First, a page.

|Photo courtesy RedBull.com|
Now, I won't be going back in time for this feature, because that would be too big an undertaking. Many things have been outlawed or regulated out of existence during my thirty-two years on Earth. I couldn't possibly pay tribute to each of those things separately. In honor of their former legality, however, I can attempt to keep a record of things made illegal going forward.
Given current governmental trends, I have no reason to believe that one country's or state's ruling is independent of another's. In other words, as soon as one government makes something illegal, the others will soon follow suit. Therefore, I will not wait until the item in question completely disappears before I record it on my blog. As evidence for this, I note that Denmark's new fat tax is currently being debated in Ontario. Suffice it to say, it is only a matter of time before revenue-hungry Ontario Gub-Monkeys follow Denmark's lead.
Red Bull? More Like Red Herring
Today's edition features Canada's recent decision to subject "energy drinks" such as Red Bull to the same kind of regulations "Ethical" class pharmaceutical products face.
What that means in plain language is that it must now be sold in the same location as insulin, Epi-Pens, and the morning after pill.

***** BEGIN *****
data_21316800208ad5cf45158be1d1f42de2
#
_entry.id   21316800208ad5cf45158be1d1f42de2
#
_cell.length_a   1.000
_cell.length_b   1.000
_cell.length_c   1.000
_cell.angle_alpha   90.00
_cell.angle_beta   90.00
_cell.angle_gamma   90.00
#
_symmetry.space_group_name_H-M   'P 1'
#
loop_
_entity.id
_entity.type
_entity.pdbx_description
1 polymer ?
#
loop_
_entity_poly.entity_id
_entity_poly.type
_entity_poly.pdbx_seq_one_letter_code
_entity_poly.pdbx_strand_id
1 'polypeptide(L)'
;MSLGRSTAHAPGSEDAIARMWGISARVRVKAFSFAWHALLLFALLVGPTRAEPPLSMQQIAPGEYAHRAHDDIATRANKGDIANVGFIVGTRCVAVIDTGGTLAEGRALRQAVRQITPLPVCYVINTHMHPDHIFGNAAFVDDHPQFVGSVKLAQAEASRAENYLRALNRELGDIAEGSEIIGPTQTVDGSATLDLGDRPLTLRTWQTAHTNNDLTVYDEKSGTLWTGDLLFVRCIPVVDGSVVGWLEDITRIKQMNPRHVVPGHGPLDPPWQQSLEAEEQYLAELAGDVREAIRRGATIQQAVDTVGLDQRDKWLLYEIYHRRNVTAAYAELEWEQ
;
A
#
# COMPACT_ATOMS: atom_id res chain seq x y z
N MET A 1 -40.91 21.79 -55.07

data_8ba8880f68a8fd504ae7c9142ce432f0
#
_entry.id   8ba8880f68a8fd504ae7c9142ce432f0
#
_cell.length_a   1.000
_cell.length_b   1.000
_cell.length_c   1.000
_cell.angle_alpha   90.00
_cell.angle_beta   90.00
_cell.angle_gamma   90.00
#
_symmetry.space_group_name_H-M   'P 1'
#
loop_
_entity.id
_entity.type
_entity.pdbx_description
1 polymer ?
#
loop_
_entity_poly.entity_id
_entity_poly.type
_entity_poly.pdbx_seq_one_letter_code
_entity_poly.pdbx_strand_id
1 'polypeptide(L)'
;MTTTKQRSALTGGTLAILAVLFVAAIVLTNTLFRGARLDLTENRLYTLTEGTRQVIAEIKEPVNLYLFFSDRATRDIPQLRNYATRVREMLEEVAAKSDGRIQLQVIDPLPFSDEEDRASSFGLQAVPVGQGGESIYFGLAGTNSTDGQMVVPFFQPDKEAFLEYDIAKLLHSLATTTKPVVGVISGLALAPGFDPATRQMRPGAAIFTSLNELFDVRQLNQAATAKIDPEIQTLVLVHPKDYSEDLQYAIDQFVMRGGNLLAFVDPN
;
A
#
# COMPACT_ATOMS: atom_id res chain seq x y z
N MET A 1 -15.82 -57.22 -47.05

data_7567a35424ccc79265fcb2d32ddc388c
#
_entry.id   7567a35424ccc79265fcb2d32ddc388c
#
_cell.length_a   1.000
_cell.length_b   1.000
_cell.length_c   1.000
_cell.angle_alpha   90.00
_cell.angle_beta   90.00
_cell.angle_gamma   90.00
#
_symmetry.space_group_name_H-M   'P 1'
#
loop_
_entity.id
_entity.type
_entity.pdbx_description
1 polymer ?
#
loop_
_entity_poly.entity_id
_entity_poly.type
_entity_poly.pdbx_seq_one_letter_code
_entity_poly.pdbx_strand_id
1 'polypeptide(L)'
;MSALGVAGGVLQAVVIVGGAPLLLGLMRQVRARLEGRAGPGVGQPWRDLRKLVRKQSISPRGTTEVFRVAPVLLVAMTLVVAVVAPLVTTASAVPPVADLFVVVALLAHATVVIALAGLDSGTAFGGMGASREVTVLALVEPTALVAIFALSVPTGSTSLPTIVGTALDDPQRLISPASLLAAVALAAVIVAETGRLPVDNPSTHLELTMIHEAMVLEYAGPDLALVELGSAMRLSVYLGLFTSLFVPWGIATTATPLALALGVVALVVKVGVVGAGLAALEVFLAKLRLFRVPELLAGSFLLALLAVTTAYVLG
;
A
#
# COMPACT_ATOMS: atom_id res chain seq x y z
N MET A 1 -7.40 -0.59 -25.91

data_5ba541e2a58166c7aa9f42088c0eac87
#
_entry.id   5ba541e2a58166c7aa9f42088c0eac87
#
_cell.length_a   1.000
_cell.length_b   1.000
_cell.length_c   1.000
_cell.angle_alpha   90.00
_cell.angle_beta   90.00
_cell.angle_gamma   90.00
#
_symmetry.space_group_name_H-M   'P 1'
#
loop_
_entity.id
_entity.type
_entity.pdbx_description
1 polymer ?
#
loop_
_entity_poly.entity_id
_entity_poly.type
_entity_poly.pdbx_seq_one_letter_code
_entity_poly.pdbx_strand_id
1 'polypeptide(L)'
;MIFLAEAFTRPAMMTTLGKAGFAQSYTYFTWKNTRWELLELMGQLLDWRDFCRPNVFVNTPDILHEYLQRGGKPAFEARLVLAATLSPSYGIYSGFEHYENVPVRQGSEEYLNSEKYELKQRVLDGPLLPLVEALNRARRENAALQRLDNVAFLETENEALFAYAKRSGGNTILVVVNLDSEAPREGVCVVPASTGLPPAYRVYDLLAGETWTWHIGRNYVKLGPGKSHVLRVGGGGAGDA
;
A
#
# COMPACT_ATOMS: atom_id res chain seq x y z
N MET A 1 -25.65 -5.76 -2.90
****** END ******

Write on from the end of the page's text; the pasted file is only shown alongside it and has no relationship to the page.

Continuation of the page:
When Red Bull first appeared on the market, I was in high school. There were all sorts of interesting animated commercials about how "Red Bull gives you wings." People weren't sure what to think about it, in general. I remember one time I played a gig with a band I was in, and the bassist bought us all a can of Red Bull for the show. I had mine afterward. It tasted sweet, I actually quite liked the taste. But there wasn't very much in the can, and I was thirsty.
After drinking it, I felt no surge of energy whatsoever. I didn't actually expect to. I am an avid coffee and soda drinker, and caffeine's impact on me has been very minimal throughout my lifetime. It doesn't keep me awake, it doesn't increase my blood pressure. Occasionally, it reduces the efficacy of my mealtime insulin, but even then it doesn't really impact my body so much as my medication's efficacy.
That one can of Red Bull remains the one and only can of "energy drink" I have ever consumed. It tasted good, but wasn't worth the price, in my opinion. I'd rather buy a larger bottle of cola than a smaller can of Red Bull. It's a personal preference thing.
Over the years, Red Bull gained a following as a cocktail mixer. This makes sense to me because it tastes good, and it's fizzy, like ginger ale, cola, tonic, and other mixers. I never assumed people were mixing it for the effects of the caffeine, so much as because it was something different. When I was a kid, they used to have a soft drink called Jolt that had a lot of caffeine in it, but no one called it an "energy drink." I figured Red Bull was pretty much the same thing. The caffeine content was pretty much all hype.
Over the last couple of years, many news reports have come out about the supposed "dangers" of mixing alcohol and caffeine. Having read these reports, I cannot help but conclude that kids have been binge drinking just as they have for literal centuries. Kids have always been binge drinkers, because they're immature. Red Bull is nothing more than a scapegoat in this case.
It doesn't matter, however. In a few years no one will even remember what life was like before energy drinks were made "illegal" via back-door regulations that supercede the legislative process. All of this will be a distant memory.
Except, of course, that I will remember, and will have made note of it on my blog.